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China blocks some Taiwan imports but not computer chips

China blocked citrus and fish imports from Taiwan in retaliation for a visit by House Speaker Nancy Pelosi, but avoided upsetting one of the world’s most important technology and manufacturing ties.

The two sides, which split in 1949 after a civil war, have no official ties but boast a multibillion-dollar business relationship, particularly in the flow of Taiwanese-made processor chips needed by Chinese factories that have -assemble the world’s smartphones and other electronics.

They built the business while Beijing threatened for decades to enforce the ruling Communist Party’s claim to the island by attacking it.

Two-way trade rose 26% last year to $328.3 billion. Taiwan, which produces half of the world’s processor chips and has technology unmatched by the mainland, said sales at Chinese factories rose 24.4% to $104.3 billion.

“The global economy cannot function without chips made in Taiwan or China,” said Carl B. Weinberg of High-Frequency Economics in a report.

On Wednesday, Beijing blocked imports of citrus fruits and frozen mackerel from Taiwan after the arrival of Pelosi (D-San Francisco) in Taiwan. Those products are only a fraction of Taiwan’s total exports to mainland China. Beijing has avoided disrupting the flow of chips and other industrial components, a move that would send shock waves through the reeling world economy.

Beijing also announced four days of military exercises with artillery fire in the sea around Taiwan. That could delay or disrupt shipping to and from the island, one of the largest global traders.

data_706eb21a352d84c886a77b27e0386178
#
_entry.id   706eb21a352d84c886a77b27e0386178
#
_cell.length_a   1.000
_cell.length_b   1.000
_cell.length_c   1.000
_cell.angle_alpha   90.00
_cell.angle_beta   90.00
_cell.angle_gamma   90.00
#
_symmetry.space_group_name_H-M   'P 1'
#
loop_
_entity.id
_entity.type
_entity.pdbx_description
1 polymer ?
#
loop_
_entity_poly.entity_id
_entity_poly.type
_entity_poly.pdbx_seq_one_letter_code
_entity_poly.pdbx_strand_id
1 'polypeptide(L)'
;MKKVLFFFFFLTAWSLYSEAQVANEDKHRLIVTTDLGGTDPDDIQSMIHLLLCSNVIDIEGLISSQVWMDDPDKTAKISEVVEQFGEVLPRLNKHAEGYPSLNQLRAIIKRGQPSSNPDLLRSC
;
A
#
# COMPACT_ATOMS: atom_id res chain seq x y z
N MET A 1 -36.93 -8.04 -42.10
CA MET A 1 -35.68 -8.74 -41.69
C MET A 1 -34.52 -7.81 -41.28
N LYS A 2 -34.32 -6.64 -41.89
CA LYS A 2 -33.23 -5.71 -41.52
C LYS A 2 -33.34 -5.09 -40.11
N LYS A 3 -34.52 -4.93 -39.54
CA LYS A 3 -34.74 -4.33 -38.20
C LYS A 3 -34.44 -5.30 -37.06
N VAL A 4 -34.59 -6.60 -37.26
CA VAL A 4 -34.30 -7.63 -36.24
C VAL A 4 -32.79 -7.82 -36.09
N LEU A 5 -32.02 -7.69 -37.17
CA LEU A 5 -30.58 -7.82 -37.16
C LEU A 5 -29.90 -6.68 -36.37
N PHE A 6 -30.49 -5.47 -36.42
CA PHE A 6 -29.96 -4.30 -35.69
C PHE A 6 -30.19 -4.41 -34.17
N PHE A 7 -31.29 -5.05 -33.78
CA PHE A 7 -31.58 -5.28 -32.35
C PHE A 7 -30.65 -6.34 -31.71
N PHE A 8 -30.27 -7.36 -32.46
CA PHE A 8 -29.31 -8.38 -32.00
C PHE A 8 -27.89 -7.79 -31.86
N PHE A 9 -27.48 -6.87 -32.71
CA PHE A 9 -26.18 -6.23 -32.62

The potential disruption adds to concerns of weakening global economic growth.

The Communist Party says Pelosi’s visit could encourage Taiwan to make permanent its decades-old de facto independence. Beijing says that will lead to war.

The Biden administration has sought to lower the number of visits, insisting there will be no change to America’s long-standing “one-China policy,” which recognizes Beijing but allows informal ties and ties. in the defense of Taipei.

Banning imports of citrus fruits and frozen mackerel will hurt suppliers seen as supporters of Taiwanese President Tsai Ing-wen.

Taiwan plays a big role in the chip industry for an island with 23 million people.

Beijing has invested billions of dollars in developing its own industry, which supplies low-end chips for cars and appliances but cannot support the latest smartphones, tablet computers, medical devices and other products.

Chips are China’s biggest import at over $400 billion a year, ahead of crude oil.

That concentration has raised concerns in the United States and Europe about an over-reliance on supplies that could be disrupted by conflict. The US government is trying to expand its domestic chip production capacity.

Overall, China is Taiwan’s largest trading partner, taking more than twice as many exports as the United States, the No. 2 foreign markets on the island.

Beijing has tried to use its market access to undermine Tsai and other Taiwanese leaders it accuses of pushing for independence.

The customs agency blocked the import of cookies and other food products from more than 100 suppliers in Taiwan on Monday ahead of Pelosi’s visit, according to the Global Times and other news outlets. in China. There is no official announcement.

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